Dana Wolfe Naimark: Funding very directly affects some of the rankings. One example is participation in preschools, which is our worst ranking, we're 49th in the country. We know we've had dramatic cuts, $80 million cuts in child care assistance in this state in the last three years. That has an impact on those numbers. Other states have actually been expanding access to preschool. We've contracted that quite a bit. So there's a very direct relationship there.
Ted Simons: And I know the folks watching this, if we had someone else from -- looking at these numbers and hearing that about funding would say the state simply can't afford the kind of funding that would bump us up in the rankings, and maybe give a better overview. How would you respond?
Dana Wolfe Naimark: We know that every year, and for the long term, we have decisions about our priorities for our budget. Both on the tax side and the spending side. So it's a question of where are we putting priorities? And that has not been for children in the past few years. That's what we're seeing in this data. We absolutely can afford different decisions, it all depends how we dot trade-off and what we're looking at, including what we do with tax cuts, what we do with how we spend the money that we collect.
Ted Simons: Folks who look at tax cuts and say that's an economic engine, that's an economic boost, and that would raise all boats, including some of these rankings, they would say yes, there was a choice, but the choice is to get this economy back and up going so that we can spill some over and help some of these kids and take care of some of these numbers. How do you respond?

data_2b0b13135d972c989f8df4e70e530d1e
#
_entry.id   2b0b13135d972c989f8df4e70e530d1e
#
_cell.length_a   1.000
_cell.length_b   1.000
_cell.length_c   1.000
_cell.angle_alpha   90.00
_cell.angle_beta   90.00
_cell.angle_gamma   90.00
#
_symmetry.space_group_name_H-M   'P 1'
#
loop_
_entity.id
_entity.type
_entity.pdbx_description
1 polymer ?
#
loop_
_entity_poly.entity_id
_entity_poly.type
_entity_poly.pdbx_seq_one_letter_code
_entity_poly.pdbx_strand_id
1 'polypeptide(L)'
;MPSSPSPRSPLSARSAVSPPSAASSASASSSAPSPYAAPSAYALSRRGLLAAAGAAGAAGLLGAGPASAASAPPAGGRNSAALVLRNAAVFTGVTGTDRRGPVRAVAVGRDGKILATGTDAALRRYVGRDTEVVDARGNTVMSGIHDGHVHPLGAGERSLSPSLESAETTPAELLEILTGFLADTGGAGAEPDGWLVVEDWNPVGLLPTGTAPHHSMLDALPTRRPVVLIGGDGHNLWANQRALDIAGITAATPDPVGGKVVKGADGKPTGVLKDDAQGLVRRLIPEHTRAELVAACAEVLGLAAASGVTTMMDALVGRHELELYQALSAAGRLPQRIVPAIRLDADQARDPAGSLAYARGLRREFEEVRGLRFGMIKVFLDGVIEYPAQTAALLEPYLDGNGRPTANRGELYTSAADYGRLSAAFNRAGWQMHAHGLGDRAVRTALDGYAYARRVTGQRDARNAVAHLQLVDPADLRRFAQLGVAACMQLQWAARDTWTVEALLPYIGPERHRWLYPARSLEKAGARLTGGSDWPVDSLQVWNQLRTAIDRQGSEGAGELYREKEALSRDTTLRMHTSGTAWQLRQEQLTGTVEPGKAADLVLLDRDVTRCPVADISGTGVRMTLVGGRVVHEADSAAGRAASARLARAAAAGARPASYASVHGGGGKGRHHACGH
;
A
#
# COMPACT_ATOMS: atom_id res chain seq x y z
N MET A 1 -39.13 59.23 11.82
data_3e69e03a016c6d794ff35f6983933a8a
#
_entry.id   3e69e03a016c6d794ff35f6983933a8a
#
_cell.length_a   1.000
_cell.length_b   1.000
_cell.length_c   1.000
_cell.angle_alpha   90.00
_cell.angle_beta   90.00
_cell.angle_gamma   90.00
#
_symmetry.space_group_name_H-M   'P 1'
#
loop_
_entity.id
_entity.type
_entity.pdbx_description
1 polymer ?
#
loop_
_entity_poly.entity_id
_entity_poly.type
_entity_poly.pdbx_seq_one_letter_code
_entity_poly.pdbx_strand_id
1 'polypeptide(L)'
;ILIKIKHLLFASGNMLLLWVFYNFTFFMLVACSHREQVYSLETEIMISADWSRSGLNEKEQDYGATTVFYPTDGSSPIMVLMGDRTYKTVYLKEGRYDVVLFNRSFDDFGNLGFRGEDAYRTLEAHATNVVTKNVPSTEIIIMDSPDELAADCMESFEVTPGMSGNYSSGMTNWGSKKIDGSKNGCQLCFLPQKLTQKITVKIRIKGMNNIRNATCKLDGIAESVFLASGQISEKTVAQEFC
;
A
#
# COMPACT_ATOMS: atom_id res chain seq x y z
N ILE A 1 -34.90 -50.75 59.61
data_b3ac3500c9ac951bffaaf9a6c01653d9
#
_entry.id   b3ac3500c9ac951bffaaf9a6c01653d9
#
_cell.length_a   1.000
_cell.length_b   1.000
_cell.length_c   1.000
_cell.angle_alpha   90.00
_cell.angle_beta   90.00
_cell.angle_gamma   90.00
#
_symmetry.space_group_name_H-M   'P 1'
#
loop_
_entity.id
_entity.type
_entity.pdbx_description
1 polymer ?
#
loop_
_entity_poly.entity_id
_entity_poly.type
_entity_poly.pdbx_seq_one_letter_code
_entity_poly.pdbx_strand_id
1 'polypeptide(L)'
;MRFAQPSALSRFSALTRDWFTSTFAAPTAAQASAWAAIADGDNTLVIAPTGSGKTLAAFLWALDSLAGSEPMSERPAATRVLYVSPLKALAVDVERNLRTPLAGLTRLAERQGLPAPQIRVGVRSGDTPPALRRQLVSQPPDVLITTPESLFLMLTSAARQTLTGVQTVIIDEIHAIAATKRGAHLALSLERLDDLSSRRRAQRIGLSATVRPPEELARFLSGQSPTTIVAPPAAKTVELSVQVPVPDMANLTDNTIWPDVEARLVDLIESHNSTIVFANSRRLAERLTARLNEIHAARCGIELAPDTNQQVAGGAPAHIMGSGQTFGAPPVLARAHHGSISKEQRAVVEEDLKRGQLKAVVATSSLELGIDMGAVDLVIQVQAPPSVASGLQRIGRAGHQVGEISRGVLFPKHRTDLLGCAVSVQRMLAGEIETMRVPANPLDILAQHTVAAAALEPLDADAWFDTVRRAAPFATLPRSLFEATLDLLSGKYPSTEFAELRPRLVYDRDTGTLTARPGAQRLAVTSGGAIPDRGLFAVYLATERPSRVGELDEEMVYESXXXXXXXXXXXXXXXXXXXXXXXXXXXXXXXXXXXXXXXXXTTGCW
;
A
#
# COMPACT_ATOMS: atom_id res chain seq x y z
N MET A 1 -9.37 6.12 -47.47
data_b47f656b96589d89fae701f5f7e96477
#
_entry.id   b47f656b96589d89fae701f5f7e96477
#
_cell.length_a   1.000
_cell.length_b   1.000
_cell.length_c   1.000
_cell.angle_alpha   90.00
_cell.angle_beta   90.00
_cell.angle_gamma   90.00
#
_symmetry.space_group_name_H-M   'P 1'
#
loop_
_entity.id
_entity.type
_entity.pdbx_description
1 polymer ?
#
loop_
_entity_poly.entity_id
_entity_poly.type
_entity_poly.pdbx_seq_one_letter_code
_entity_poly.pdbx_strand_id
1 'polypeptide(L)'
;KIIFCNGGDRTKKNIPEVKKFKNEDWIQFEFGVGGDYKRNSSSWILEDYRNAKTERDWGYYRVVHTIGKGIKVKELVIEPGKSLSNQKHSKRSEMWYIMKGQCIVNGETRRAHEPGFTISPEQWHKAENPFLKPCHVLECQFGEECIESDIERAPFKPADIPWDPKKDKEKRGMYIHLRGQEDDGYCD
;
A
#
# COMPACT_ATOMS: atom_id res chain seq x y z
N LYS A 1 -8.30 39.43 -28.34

Dana Wolfe Naimark: These rankings are very much linked to our competitiveness as a state and to our future economy and prosperity. So if we ignore these rankings and only look at our tax rankings, we're doing ourselves a great disservice. And we're at risk of falling farther behind. We won't get the economy that we want. If you don't pay attention to fourth graders who can't read, you're not going to have the work force who can fill the 21st century jobs that we want to compete for. It simply can't happen.
Ted Simons: Are there states out there that once were ranked in the 40s that are now moved up big-time, or is this somewhat stable year after year? Or whenever this particular report is done?
Dana Wolfe Naimark: There's been a little regional shift, unfortunately to our discredit, so it used to be the Southeast was always at the bottom five. Now we have a mixture of southeastern states and southwestern states in the bottom five. So some of the southeastern states have moved themselves up in the rankings.
Ted Simons: Last question, what good are these rankings? Do they have any impact? Those who have their hands and control the purse strings, are they listening, can they do anything about it?
Dana Wolfe Naimark: They can absolutely do something about it. These rankings, the meaning of them is how we respond. If it causes us to pay attention and redouble our efforts for action and to work together, and really what we're talking about is leadership. So we want every candidate who's running for the legislature all across this state who wants to represent us, we want them to say, what will they do to improve children's education? What do they support for children's health care? And if we focus on it and keep kids front and center, we absolutely can move up.
Ted Simons: Dana, good to have you here. Thanks for joining us.
Dana Wolfe Naimark: Thanks.
Dana Wolfe Naimark:President and CEO, Children's Action Alliance;